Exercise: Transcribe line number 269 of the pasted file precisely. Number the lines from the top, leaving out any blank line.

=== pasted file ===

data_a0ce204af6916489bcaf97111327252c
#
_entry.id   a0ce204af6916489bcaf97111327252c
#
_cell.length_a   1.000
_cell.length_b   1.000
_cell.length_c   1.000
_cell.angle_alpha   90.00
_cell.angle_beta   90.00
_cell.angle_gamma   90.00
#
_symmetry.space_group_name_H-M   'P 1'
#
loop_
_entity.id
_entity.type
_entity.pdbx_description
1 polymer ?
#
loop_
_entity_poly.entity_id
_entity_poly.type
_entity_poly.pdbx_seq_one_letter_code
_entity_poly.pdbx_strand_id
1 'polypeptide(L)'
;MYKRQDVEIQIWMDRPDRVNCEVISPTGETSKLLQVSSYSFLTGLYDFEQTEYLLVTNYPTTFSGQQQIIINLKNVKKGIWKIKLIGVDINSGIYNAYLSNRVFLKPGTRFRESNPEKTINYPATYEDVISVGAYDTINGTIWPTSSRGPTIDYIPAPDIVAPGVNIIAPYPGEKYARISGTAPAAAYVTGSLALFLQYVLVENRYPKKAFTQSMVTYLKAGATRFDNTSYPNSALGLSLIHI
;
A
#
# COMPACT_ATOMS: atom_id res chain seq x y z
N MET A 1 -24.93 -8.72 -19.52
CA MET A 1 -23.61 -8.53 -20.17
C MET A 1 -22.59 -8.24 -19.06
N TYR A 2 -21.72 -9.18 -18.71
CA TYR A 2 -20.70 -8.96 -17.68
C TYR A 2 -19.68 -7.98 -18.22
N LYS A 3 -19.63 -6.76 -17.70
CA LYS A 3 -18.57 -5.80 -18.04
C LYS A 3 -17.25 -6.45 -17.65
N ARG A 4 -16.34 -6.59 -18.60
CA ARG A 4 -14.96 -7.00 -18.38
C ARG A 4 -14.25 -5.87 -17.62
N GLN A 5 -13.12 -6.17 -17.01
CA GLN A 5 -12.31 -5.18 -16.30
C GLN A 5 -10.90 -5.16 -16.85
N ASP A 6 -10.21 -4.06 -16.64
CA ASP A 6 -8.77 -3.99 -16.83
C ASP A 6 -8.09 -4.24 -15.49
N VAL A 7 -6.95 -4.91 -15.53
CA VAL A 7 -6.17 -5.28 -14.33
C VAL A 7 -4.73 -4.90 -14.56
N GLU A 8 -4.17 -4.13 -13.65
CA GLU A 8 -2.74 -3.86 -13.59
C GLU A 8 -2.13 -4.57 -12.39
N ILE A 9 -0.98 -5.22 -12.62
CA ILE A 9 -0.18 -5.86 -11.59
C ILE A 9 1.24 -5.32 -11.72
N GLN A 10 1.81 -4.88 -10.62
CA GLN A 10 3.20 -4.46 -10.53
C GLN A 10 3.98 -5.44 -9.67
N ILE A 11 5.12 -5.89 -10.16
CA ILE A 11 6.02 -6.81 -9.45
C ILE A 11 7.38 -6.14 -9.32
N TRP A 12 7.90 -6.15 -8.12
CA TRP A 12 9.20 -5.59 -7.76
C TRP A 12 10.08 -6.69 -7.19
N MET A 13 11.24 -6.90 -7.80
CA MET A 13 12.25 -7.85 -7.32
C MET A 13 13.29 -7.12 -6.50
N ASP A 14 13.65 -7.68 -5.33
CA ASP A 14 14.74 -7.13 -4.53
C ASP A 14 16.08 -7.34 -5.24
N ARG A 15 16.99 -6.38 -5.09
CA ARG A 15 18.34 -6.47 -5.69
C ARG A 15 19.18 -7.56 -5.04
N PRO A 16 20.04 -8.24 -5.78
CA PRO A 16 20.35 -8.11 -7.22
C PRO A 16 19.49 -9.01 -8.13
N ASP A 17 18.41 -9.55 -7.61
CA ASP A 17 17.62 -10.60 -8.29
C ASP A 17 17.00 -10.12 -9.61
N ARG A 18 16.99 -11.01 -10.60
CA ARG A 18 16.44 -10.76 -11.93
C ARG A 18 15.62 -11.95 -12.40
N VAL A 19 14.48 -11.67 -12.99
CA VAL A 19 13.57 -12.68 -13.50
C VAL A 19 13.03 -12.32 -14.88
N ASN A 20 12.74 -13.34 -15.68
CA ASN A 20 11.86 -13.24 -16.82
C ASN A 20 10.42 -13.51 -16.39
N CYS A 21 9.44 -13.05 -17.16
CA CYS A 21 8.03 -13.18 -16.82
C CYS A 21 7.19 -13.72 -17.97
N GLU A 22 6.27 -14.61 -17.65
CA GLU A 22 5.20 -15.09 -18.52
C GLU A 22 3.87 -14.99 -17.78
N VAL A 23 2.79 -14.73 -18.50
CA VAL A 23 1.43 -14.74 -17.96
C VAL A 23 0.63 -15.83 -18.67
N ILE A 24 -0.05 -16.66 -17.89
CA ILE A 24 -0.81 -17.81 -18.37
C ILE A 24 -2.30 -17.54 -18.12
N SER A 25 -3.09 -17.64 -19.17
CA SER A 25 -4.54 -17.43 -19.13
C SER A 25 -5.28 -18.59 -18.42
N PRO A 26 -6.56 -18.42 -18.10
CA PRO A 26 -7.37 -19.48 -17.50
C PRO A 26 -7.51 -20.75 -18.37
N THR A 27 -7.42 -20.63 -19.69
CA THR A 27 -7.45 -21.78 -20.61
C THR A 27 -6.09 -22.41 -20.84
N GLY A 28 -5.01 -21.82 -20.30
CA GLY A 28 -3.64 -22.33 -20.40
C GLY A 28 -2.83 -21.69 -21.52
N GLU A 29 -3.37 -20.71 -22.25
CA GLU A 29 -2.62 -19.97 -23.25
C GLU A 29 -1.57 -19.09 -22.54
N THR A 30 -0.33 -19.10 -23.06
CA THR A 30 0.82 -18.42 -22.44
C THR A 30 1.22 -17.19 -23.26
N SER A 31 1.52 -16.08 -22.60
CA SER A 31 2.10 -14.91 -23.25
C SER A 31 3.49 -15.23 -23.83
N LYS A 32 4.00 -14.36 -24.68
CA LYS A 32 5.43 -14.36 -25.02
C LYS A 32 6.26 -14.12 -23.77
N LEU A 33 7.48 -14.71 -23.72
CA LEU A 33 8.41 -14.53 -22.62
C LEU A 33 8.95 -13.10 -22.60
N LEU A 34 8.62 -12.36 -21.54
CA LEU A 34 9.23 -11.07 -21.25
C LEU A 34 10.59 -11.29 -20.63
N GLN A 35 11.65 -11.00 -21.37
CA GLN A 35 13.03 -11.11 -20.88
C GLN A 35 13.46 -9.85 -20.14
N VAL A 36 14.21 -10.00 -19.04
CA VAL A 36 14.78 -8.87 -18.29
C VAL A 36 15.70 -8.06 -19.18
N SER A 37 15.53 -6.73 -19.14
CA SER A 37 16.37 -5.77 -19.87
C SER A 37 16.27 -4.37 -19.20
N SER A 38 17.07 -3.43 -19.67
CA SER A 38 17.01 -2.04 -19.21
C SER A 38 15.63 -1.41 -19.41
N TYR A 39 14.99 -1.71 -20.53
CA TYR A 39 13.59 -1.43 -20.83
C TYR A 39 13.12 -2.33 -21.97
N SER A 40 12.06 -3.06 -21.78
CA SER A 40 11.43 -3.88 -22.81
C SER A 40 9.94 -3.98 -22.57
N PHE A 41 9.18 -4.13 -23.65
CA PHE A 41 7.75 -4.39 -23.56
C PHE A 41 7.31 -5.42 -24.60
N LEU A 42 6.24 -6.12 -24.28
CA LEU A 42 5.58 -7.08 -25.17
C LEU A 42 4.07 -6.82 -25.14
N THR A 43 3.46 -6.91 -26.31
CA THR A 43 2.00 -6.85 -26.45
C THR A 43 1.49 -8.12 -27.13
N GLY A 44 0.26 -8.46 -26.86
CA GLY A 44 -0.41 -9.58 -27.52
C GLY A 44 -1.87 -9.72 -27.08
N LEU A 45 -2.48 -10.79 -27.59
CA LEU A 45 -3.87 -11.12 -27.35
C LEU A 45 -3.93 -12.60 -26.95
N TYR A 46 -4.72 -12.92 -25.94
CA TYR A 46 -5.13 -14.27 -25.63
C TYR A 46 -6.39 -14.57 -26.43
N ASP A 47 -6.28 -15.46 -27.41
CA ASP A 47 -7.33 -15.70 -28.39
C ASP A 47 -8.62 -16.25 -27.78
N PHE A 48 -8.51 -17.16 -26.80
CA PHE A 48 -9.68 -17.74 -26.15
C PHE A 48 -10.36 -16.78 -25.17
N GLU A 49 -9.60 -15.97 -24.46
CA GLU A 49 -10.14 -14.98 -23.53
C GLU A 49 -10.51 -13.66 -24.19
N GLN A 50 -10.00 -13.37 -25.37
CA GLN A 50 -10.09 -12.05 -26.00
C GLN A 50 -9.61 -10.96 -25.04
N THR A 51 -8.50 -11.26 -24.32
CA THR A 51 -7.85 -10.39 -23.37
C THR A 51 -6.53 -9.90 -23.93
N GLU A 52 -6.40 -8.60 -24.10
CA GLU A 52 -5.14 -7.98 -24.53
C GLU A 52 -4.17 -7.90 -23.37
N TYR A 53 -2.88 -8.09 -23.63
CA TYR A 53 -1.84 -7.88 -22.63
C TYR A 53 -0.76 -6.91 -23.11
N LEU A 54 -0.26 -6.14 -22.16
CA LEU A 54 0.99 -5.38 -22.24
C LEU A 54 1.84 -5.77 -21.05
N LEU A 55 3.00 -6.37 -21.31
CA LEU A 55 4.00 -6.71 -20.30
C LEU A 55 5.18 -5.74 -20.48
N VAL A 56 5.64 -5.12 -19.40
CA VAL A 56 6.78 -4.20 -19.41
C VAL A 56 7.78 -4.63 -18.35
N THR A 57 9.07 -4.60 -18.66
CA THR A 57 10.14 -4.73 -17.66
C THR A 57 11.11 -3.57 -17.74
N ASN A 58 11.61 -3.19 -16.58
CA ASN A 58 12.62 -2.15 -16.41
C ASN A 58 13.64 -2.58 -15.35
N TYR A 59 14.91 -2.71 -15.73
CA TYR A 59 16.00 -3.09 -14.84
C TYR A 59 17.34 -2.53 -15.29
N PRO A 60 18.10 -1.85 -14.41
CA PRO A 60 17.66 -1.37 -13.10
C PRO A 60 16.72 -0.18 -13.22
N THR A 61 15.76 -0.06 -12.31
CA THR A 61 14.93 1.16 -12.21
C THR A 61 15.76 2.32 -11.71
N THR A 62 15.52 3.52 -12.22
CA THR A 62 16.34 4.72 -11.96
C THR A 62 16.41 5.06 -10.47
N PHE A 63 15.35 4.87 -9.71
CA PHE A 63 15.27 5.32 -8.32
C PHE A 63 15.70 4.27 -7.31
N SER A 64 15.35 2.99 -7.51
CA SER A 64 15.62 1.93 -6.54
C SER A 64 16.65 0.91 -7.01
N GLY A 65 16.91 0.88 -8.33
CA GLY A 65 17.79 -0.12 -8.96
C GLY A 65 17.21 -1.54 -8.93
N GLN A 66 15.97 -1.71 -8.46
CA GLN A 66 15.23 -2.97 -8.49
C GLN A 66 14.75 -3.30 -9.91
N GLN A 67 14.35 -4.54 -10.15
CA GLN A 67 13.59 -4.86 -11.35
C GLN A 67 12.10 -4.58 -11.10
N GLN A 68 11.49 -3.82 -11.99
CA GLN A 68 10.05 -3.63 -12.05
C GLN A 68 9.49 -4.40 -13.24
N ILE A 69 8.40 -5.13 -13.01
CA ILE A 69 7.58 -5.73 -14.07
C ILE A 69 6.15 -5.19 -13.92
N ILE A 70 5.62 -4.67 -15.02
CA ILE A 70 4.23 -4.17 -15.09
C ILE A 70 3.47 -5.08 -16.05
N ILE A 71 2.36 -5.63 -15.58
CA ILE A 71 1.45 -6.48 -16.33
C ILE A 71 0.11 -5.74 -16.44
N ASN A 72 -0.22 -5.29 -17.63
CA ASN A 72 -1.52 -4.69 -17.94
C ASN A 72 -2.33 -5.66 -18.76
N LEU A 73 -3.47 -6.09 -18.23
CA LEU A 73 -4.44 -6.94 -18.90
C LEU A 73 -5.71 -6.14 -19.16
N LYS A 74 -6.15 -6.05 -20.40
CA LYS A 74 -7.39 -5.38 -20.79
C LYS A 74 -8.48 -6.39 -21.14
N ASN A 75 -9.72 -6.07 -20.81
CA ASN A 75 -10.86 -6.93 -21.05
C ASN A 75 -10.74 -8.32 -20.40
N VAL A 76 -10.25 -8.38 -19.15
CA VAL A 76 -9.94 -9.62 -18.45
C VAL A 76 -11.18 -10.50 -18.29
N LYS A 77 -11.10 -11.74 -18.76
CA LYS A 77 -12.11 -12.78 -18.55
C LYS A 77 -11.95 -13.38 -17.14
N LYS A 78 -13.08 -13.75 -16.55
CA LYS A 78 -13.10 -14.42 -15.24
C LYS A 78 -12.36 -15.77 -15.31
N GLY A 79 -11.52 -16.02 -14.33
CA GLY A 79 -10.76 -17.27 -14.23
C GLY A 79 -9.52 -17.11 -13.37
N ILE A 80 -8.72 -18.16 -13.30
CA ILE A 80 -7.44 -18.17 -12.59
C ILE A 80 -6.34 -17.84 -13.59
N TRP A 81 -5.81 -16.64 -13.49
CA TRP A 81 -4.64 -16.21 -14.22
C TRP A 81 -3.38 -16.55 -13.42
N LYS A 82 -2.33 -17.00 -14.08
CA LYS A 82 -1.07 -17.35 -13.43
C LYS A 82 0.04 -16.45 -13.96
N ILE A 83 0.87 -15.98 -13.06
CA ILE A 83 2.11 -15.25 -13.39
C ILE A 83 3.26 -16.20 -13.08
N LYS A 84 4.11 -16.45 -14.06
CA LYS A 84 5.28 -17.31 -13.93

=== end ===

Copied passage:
CA ILE A 80 -7.44 -18.17 -12.59